Why does God need martyrs

Adoration of saints


The first saints that Christianity knew were the martyrs, which literally translated from Greek means witness. It was the first Christians to stand up for their faith until death.

Among the martyrs are men like St. Stefan or St. Sebastian, who were cruelly tortured and executed. They testified of Christ with their blood.

Among the first to witness the faith are many women who made up their own mind to follow Christ. This includes St. Felicitas, who even induced a premature birth in order to be executed together with her companions.

Persecution of Christians reached its peak in the 3rd century under the Roman emperor Diocletian. The first Christians who refused to sacrifice to the Roman gods were considered enemies of the state and were persecuted and killed.


Christianity was elevated to the status of the state religion under the Roman emperor Constantine. This ended the persecution of Christians. People who lived ascetically and purely were now considered exemplary. They turned their backs on the world to be fully absorbed in Christ.

They were hermits who lived in seclusion in the woods of their homeland, in caves, Carthusians or in other remote places. After a few years they returned from their hermitage and preached the gospel.

One of them is Saint Korbinian, who first lived as a hermit and finally moved from the Gallo-Franconian region to Bavaria to do missionary work. Saint Anthony is the prototype of the monk who goes into solitude, fasts and resists all worldly temptations. The desert in which he lives becomes the place of salvation.

Bishops and religious

It is striking that over the centuries many saints emerged from the circle of bishops and religious. They were considered particularly chaste, pure and corresponded to the moral ideal of the Catholic Church.

Saint Martin of Tours was one of the first bishops to be canonized. Legend has it that on a cold winter's day he gave half of his coat to a beggar. Martin von Tours cannot escape the poor man's suffering. He stands up before God for the needy and weak, his work makes him a saint.

It is believed that God will not refuse such a person a request. Henceforth the saint becomes the mediator between God and the believers.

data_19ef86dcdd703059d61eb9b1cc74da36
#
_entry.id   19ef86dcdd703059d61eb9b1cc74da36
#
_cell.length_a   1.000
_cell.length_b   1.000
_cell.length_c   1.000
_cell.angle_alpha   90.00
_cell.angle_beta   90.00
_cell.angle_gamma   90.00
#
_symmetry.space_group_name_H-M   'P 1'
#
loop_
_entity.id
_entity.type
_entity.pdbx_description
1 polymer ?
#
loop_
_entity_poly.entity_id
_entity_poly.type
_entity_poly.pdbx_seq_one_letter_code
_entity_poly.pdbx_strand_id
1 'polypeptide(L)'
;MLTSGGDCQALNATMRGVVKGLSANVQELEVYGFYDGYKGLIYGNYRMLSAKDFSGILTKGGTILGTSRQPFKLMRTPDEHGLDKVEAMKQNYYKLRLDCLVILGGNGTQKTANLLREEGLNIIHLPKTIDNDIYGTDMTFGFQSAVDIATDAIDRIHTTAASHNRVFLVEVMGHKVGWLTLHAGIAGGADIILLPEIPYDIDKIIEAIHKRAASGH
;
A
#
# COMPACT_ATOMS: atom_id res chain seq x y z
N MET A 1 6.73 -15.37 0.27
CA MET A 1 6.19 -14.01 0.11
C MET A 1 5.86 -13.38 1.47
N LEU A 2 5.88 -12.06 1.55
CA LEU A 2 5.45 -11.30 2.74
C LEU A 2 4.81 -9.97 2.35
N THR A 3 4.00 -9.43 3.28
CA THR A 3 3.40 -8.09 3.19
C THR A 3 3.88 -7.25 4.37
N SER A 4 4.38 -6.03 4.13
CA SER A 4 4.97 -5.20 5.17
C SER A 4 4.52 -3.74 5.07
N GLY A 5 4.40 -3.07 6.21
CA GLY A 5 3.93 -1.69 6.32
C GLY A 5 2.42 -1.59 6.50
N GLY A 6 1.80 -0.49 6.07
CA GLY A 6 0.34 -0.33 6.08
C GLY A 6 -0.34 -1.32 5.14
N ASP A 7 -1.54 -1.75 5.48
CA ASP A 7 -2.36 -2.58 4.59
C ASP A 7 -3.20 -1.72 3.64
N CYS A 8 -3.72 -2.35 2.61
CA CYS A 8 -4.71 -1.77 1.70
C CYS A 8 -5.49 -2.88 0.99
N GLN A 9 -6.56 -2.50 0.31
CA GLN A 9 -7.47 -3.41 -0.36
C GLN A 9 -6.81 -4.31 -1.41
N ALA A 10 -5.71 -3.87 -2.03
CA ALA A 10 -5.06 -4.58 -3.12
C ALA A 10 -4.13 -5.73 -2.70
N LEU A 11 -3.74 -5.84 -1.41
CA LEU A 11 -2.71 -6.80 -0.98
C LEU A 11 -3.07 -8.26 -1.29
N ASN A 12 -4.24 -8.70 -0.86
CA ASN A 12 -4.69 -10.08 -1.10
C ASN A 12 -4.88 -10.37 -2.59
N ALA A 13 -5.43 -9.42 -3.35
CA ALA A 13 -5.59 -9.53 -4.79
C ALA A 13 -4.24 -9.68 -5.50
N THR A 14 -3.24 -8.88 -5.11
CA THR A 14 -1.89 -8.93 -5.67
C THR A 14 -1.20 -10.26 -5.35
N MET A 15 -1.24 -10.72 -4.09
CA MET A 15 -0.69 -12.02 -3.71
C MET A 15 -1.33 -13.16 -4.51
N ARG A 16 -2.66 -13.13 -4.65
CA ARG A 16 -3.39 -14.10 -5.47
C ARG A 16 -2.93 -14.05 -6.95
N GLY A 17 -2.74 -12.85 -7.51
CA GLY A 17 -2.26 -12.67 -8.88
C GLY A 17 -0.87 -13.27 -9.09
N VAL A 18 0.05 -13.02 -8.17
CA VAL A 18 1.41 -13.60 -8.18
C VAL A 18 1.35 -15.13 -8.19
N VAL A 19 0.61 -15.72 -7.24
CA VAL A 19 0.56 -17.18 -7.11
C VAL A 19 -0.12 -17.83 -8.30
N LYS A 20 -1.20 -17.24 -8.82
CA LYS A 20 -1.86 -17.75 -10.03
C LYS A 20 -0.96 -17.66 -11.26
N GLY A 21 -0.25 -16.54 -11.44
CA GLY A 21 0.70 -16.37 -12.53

The climax of the veneration of saints

In the Middle Ages, saints were omnipresent, in worship, at saints' feasts and processions. The biographies of saints were popular with literate ladies from the aristocracy.

In all situations, from birth to death, they were turned to. In the event of illness - whether labor pains, sore throats, stomach ailments or fear of death - prayers were specifically addressed to the 14 helpers in need, a group of saints made up of eleven men and three women, all of whom died as martyrs. In the early Middle Ages, the worship of the Holy Helper spread from Franconia over the territory of the German Empire to Northern Europe.

The intercession of a saint was hoped for divine favor. The people of the Middle Ages had a need for divine closeness even more than they do today. Since Christ and God seemed inaccessible to individuals, the saints were turned to, who, according to the Church, were simply closer to God.


Not only the person of a saint was worshiped, but also his relics. The bones or drops of blood of a saint, which were collected in wonderfully decorated vessels and distributed to various churches, were worshiped.

The relics also included objects that the saint had touched. Finally, the most important relics are said to come from Christ himself, such as the holy skirt in Trier or the crown of thorns in Paris.

Even where the grave of a saint was, people hoped for help and made a pilgrimage to the holy relics. One of the most important saints tombs is in the Cathedral of Santiago de Compostela in Galicia. The body of the apostle James is said to rest there. The biggest magnet for pilgrims, however, was Rome with the graves of Saints Peter and Paul.

Princes, kings and emperors of the Middle Ages, such as Charles IV, were particularly keen collectors of relics. The hope was to secure a place in heaven by acquiring a relic. It was also believed that the relics had a protective and healing power.


The reformer Luther took strict action against excessive veneration of saints. He brought Christ back to the center of worship as advocate. For Luther there was only one mediator to God and that is Christ himself.

He also strongly argued that only God is holy. Only those who have died can share in God's holiness. To this day, the Protestant Church has no saints.

Saints of today

There was a deluge of beatifications and canonizations under Pope John Paul II. In his 25-year pontificate, the Pope, who alone has this right, blessed 1,345 people and canonized 483 people. Including such controversial figures as Opus Dei founder Josemaría Escrivá.

Enlightened and ecumenically oriented theologians want to expand the term saint and argue that saints are ultimately doers of conscience who stood up and died for their faith. Despite persecution and torture, they have not renounced their ideal. That is why they count a Dietrich Bonhoeffer or a Martin Luther King among the saints as well as Mother Teresa or Edith Stein.

Holy way of life means to follow Christ. Solidarity with the poorest, as Mother Teresa practiced, the struggle for liberation from oppression, which Martin Luther King paid with his life, or adherence to faith in totalitarian times, as exemplified by Dietrich Bonhoeffer, are among the basic Christian principles .

If one speaks today of saints, it is less about a reduction to a moral way of life in the sense of the official church, but more about following Christ, in which holiness in God only becomes visible.